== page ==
U.S. Department of Transportation
Federal Highway Administration
1200 New Jersey Avenue, SE
Washington, DC 20590
NCHRP Report 500 / Volume 12: A Guide for Reducing Collisions at Signalized Intersections
Signalized intersections with high frequencies of pedestrian and/or bicycle crashes. Also on routes serving schools or other generators of pedestrian and bicycle traffic.
A. Well-marked crosswalks and easily viewable pedestrian signal heads can improve safety. B. This photo shows a example of using a no right-turn sign in conjunction with a leading pedestrian Phase. C. An example of a pedestrian countdown signal.
Photos by: Texas Transportation Institute, FHWA
Nearly one-third of all pedestrian-related crashes occur at or within 50 feet of an intersection. At traffic signals, the biggest crash problem for pedestrians comes from drivers making a permissive left turn across the crosswalk with the walk signal. Thirty percent involve a turning vehicle and another 22% involve a pedestrian either running across the intersection or darting in front of a vehicle whose view was blocked just prior to impact. Another 16% of these intersection-related crashes occur because of driver violation (e.g., failure to yield the right-of-way).
Traffic control improvements that can be made to an intersection to increase pedestrian safety include the following:
Providing pedestrian push buttons may facilitate safe pedestrian roadway crossings at signalized intersections (versus mid-block crossings), where pedestrian conflicts with motor vehicles can be managed through use of pedestrian crossing signals and/or exclusive pedestrian-only phases during signal operation. Ensure that pedestrian push buttons are easily accessible and are ADA compliant. Strongly consider the use of assessable push buttons that provide visual, tactile and audible cues. For existing push buttons, interim improvements, such as signing and removal of roadside furniture, can make them more accessible. Consult the AASHTO Guide for the Development of Bicycle Facilities for information on bicycle safety. Traffic control improvements that can be made to an intersection to increase safety for bicyclists include "Bicyclist Dismount" signs at intersections and stop and "Bicyclist Dismount" signs at intersections with bike trails.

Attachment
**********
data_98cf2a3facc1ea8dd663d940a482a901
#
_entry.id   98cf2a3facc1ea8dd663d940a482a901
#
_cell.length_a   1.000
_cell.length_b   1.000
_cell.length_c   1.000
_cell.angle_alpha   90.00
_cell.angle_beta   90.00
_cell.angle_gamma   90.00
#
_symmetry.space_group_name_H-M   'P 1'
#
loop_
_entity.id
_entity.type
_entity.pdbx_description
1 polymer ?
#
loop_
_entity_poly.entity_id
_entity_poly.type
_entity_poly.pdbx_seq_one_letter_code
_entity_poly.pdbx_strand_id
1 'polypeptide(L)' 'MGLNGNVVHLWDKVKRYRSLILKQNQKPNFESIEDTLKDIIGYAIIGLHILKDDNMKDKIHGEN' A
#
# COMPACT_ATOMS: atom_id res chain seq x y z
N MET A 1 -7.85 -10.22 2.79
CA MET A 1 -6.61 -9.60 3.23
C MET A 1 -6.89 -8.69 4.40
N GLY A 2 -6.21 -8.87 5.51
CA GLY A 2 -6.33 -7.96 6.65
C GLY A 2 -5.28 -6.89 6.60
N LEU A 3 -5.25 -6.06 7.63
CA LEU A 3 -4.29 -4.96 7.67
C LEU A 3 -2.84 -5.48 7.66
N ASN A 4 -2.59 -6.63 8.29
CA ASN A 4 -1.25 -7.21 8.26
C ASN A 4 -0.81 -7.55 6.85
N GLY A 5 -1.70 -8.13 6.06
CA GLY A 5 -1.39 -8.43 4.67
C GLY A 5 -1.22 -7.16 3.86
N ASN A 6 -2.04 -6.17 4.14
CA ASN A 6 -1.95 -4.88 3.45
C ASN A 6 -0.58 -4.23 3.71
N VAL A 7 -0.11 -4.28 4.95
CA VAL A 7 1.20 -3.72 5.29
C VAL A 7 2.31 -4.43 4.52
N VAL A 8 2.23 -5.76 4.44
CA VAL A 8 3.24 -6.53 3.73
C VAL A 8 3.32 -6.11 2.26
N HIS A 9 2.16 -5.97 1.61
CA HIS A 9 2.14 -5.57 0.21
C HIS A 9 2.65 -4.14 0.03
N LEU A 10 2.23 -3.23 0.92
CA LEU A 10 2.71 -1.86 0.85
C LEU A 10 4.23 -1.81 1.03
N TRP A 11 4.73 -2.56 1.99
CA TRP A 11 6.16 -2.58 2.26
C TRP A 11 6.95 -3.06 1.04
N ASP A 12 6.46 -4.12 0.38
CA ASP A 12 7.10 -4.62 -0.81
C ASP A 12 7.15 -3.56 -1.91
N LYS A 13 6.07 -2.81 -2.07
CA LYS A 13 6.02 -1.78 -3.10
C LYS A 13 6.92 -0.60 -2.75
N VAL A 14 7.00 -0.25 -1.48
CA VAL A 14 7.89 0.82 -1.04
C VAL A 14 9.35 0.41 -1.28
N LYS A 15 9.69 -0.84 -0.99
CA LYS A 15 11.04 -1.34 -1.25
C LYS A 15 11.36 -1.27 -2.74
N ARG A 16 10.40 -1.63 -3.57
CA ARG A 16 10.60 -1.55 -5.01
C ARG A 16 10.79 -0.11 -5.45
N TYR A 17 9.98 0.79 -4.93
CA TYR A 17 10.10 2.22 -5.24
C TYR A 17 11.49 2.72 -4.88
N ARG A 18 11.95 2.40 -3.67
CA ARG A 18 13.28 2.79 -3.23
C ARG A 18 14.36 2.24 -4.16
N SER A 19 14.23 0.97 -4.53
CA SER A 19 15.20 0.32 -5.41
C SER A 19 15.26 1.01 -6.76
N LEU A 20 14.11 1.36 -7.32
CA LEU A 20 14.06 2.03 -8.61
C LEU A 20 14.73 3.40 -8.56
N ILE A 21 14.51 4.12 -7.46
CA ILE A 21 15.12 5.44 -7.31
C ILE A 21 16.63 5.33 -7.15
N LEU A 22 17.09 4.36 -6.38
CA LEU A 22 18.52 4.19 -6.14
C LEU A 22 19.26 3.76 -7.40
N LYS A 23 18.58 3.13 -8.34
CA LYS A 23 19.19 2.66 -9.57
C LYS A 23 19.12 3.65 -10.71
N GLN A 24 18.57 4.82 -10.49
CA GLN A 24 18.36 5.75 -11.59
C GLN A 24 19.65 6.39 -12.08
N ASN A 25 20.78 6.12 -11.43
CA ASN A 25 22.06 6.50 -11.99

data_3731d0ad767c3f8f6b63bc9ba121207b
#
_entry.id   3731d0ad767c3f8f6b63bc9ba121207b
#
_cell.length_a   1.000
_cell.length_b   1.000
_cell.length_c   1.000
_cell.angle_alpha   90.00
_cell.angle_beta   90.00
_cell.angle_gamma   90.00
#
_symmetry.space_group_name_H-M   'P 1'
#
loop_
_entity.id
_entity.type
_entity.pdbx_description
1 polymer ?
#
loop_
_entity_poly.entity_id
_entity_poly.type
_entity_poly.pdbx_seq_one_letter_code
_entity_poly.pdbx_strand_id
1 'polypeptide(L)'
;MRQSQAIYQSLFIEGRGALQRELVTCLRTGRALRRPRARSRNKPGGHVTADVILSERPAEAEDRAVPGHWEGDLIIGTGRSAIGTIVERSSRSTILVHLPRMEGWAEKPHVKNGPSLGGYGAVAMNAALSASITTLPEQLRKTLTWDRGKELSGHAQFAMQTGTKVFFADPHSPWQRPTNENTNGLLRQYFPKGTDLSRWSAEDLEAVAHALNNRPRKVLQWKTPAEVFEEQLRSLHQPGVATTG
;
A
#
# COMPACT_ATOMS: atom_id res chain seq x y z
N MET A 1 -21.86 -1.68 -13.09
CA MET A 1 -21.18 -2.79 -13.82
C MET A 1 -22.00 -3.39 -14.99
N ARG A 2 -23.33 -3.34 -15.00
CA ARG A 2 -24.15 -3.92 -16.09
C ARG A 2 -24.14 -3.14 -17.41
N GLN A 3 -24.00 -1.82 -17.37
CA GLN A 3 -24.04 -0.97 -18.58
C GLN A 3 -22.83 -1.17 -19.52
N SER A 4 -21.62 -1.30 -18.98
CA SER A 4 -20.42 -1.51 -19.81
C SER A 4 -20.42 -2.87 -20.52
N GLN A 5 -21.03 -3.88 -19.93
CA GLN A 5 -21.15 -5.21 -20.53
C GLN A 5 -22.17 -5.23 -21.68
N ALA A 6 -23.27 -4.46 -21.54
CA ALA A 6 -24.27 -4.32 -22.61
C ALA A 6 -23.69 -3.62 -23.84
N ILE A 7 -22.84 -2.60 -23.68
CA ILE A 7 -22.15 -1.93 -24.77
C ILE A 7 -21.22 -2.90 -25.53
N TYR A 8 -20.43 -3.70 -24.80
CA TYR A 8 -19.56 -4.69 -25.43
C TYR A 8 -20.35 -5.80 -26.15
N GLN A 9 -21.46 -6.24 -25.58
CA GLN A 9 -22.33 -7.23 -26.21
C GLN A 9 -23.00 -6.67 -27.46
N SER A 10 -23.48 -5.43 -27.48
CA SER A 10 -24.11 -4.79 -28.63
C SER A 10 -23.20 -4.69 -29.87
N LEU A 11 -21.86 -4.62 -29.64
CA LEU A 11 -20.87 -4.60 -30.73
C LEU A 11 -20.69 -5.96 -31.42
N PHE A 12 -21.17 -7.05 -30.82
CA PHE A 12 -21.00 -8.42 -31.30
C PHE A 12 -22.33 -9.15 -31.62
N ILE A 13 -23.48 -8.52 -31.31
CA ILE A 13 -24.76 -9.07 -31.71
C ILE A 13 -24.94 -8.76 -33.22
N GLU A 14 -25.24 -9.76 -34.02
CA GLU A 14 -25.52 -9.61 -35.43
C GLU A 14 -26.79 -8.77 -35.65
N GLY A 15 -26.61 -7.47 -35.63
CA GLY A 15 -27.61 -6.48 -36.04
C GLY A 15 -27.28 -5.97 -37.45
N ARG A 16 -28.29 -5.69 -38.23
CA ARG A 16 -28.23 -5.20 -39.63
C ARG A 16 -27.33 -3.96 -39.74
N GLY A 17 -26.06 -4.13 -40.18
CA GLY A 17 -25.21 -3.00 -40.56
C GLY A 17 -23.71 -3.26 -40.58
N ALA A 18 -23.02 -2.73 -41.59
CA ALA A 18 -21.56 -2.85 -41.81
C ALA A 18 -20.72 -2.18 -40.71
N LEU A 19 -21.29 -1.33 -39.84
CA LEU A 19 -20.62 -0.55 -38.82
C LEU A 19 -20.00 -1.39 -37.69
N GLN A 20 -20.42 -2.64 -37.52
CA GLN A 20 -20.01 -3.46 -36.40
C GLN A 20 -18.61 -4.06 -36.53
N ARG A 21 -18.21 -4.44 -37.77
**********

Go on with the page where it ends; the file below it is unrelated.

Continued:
The key to success for this strategy is to get the appropriate agencies to look at pedestrian and bicycle facilities from a more systematic point of view. That is, rather than making improvements where problems occur, anticipate the needs of pedestrians and bicyclists during the design of other intersection improvements. Incorporate appropriate improvements in the design before problems occur. Involve groups representing pedestrians and bicyclists in the early stages of a program's development.
Proper maintenance of improved pedestrian and bicycle facilities is also necessary. For example, some issues-a missing or broken section of sidewalk or a construction zone that forces pedestrians to walk in a traffic lane-are often overlooked.
Pedestrian improvements can be completed quickly if no additional right-of-way is needed.
Costs for most of the described improvements should be low. Updated signal equipment may be required to employ some of the advanced signal techniques.
TRIED/PROVEN: One study showed a 25% decrease in pedestrian-related crashes with the installation of pedestrian countdown signal heads. Another study indicated a 20% decrease in all types of crashes when pedestrian signals were installed. Yet another study determined that implementing a leading pedestrian interval may decrease pedestrian-related crashes by 5%.
Strategies to reduce pedestrian and bicycle crashes are compatible with most other strategies for improving safety at signalized intersections.
The AASHTO Guide for the Development of Bicycle Facilities should be consulted for information on bicycle safety. NCHRP Report 500: Volume 10 comprehensively addresses pedestrian safety.
For more details on this and other countermeasures: http://safety.transportation.org
For more information contact:
FHWA Office of Safety Design
E71, 1200 New Jersey Avenue SE
Washington, D.C. 20590
FHWA Resource Center – Safety and Design Team
19900 Governor's Drive, Suite 301
Olympia Fields, IL 60461